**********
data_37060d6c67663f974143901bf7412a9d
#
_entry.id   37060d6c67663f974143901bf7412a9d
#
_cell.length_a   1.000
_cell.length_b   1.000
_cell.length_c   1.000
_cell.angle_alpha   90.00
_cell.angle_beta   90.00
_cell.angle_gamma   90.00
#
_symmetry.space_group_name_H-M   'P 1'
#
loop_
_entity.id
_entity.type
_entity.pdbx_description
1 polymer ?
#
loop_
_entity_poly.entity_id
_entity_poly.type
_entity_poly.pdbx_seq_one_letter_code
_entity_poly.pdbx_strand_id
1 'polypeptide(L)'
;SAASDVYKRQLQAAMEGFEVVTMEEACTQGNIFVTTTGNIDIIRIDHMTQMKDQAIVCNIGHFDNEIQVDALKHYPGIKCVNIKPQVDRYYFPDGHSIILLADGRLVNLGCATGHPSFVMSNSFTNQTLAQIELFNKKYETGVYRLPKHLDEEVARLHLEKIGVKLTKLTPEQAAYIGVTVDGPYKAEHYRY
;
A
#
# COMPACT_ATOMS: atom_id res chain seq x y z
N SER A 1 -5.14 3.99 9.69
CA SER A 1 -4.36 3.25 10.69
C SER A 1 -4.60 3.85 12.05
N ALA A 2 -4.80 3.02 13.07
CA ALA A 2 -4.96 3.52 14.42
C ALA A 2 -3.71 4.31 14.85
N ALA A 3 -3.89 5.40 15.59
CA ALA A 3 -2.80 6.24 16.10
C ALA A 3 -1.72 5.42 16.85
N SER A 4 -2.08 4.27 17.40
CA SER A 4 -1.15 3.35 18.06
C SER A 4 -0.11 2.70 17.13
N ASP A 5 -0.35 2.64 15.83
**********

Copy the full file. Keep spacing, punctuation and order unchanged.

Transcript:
data_37060d6c67663f974143901bf7412a9d
#
_entry.id   37060d6c67663f974143901bf7412a9d
#
_cell.length_a   1.000
_cell.length_b   1.000
_cell.length_c   1.000
_cell.angle_alpha   90.00
_cell.angle_beta   90.00
_cell.angle_gamma   90.00
#
_symmetry.space_group_name_H-M   'P 1'
#
loop_
_entity.id
_entity.type
_entity.pdbx_description
1 polymer ?
#
loop_
_entity_poly.entity_id
_entity_poly.type
_entity_poly.pdbx_seq_one_letter_code
_entity_poly.pdbx_strand_id
1 'polypeptide(L)'
;SAASDVYKRQLQAAMEGFEVVTMEEACTQGNIFVTTTGNIDIIRIDHMTQMKDQAIVCNIGHFDNEIQVDALKHYPGIKCVNIKPQVDRYYFPDGHSIILLADGRLVNLGCATGHPSFVMSNSFTNQTLAQIELFNKKYETGVYRLPKHLDEEVARLHLEKIGVKLTKLTPEQAAYIGVTVDGPYKAEHYRY
;
A
#
# COMPACT_ATOMS: atom_id res chain seq x y z
N SER A 1 -5.14 3.99 9.69
CA SER A 1 -4.36 3.25 10.69
C SER A 1 -4.60 3.85 12.05
N ALA A 2 -4.80 3.02 13.07
CA ALA A 2 -4.96 3.52 14.42
C ALA A 2 -3.71 4.31 14.85
N ALA A 3 -3.89 5.40 15.59
CA ALA A 3 -2.80 6.24 16.10
C ALA A 3 -1.72 5.42 16.85
N SER A 4 -2.08 4.27 17.40
CA SER A 4 -1.15 3.35 18.06
C SER A 4 -0.11 2.70 17.13
N ASP A 5 -0.35 2.64 15.83